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Software // Enterprise Applications

Microsoft Lets Xbox 360 Users Build And Share Games

At the Game Developers Conference, Microsoft said it hopes the effort will lead to an explosion in the number of titles available for its game console.

Xbox 360 fans who think they can make better games than what's available commercially now have a chance to prove it.

Microsoft on Wednesday said it's opening up the popular console to games created by gamers using the company's XNA Game Studio software. "The time has come for the games industry to open its doors to all game creators," said John Schappert, a VP in Microsoft's Interactive Entertainment unit, in a statement.

Under the plan, revealed at the Game Developers Conference in San Francisco, individual Xbox game creators can share the titles they've made with other gamers over Microsoft's online Xbox Live service, which boasts more than 10 million users.

"Our goal is to drive a creative and social revolution in games with the same transformative power that we've seen in digital music and video sharing," said Schappert.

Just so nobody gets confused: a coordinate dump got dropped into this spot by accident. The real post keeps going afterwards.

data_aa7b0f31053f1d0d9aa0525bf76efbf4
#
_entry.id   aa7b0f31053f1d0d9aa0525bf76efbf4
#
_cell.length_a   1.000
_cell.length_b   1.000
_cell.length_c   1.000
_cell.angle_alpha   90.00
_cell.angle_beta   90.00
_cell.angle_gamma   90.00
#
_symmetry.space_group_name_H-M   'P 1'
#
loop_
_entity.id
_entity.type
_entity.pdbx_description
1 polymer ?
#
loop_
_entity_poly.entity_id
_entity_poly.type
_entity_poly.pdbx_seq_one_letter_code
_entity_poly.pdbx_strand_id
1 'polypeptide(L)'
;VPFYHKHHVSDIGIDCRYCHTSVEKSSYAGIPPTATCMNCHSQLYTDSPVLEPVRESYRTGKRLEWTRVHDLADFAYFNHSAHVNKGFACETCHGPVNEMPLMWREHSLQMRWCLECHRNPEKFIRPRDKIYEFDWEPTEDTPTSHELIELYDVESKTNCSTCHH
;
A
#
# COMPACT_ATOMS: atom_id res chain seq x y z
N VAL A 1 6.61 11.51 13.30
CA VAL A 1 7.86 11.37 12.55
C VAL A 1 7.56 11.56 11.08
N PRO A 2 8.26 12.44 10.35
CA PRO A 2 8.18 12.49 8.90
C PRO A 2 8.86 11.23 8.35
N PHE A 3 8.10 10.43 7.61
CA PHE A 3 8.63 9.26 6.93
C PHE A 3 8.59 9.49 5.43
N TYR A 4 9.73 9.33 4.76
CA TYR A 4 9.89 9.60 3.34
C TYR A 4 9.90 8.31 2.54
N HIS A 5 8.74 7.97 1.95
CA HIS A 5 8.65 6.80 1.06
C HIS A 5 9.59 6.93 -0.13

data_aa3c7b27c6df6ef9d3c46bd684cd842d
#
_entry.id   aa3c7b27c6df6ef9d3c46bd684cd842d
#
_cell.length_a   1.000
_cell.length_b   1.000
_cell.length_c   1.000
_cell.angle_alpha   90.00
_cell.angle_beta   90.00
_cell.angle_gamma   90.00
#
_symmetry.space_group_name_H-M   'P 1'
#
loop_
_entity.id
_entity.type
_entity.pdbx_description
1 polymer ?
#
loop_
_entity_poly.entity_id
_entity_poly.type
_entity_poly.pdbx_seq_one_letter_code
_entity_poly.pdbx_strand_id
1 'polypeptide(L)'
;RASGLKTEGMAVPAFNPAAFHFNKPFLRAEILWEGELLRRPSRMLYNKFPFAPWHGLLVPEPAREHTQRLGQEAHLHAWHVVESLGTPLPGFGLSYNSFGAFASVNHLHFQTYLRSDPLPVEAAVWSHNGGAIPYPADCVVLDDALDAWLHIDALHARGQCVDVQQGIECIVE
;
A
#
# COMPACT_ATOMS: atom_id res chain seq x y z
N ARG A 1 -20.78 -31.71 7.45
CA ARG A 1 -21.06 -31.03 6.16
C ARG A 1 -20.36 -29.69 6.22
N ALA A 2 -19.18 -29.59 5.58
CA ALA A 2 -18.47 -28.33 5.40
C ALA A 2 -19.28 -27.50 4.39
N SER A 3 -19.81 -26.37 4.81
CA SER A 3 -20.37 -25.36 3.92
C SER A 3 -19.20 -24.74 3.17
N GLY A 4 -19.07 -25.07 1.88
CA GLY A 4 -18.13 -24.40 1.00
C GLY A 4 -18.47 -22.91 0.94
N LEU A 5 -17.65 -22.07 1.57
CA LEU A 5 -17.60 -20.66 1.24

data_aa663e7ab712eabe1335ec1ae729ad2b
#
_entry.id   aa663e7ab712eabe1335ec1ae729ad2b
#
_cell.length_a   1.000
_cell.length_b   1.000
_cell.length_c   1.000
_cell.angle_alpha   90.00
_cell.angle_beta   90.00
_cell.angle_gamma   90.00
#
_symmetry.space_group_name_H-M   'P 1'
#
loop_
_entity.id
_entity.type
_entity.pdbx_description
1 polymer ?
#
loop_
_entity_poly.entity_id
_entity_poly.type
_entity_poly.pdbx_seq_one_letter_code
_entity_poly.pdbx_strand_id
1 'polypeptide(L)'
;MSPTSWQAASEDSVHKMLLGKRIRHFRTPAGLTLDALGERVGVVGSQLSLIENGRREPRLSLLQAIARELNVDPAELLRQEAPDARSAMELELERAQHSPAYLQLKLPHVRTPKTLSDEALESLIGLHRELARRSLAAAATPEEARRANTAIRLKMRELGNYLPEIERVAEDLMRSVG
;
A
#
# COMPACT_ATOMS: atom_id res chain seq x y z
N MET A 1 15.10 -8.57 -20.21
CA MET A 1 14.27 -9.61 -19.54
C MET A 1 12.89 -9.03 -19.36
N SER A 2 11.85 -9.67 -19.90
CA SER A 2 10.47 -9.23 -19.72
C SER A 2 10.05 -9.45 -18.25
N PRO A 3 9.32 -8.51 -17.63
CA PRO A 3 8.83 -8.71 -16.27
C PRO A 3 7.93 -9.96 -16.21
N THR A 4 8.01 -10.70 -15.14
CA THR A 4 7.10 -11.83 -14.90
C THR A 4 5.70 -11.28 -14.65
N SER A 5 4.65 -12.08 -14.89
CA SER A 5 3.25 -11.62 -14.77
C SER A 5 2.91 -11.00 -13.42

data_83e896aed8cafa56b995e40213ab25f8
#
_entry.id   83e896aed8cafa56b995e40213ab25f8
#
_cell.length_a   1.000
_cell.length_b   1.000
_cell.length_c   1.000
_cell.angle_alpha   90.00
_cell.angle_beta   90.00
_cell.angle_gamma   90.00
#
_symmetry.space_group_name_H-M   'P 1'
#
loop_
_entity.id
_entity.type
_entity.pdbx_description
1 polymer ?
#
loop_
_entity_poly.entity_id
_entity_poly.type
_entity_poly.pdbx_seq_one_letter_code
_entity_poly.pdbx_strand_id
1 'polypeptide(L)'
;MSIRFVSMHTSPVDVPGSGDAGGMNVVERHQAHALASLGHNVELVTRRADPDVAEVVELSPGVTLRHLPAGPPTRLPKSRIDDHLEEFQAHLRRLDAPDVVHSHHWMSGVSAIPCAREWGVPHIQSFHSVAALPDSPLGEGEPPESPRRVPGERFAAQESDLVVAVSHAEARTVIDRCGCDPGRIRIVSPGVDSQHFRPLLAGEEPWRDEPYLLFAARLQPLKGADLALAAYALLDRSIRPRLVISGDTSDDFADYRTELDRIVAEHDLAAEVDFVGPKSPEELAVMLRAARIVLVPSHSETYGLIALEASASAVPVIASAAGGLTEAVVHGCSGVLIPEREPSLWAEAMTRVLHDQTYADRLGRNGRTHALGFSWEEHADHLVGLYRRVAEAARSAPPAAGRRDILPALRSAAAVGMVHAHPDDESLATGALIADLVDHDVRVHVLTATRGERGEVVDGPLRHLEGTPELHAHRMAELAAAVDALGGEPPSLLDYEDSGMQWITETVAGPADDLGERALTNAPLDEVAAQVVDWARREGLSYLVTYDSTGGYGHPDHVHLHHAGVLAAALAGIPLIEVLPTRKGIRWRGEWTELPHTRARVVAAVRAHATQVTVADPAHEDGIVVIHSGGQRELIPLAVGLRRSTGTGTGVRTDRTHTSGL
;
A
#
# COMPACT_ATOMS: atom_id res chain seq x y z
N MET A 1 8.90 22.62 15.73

Among the homespun games that Xbox users can already share is Little Gamers -- a 2-D, side-scrolling action game created by a 24-year-old Belgian software programmer. There's also a puzzle game called Trilinea that was built by a trio of Brazilian developers. And Rocket Ball, developed by a U.S. gamer, features a street version of dodge ball.

Microsoft is hoping that the effort will lead to an explosion in the number of titles available for the Xbox 360. The company said it expects that more than 1,000 games will be available for the console by the end of this year.

Microsoft is in a pitched battle with Sony and Nintendo for dominance of the video game console market. Microsoft sold 230,000 Xbox 360 units in January, while Nintendo sold 274,000 Wii consoles. Sony sold 251,000 PlayStation 3 units, according to market watcher NPD.

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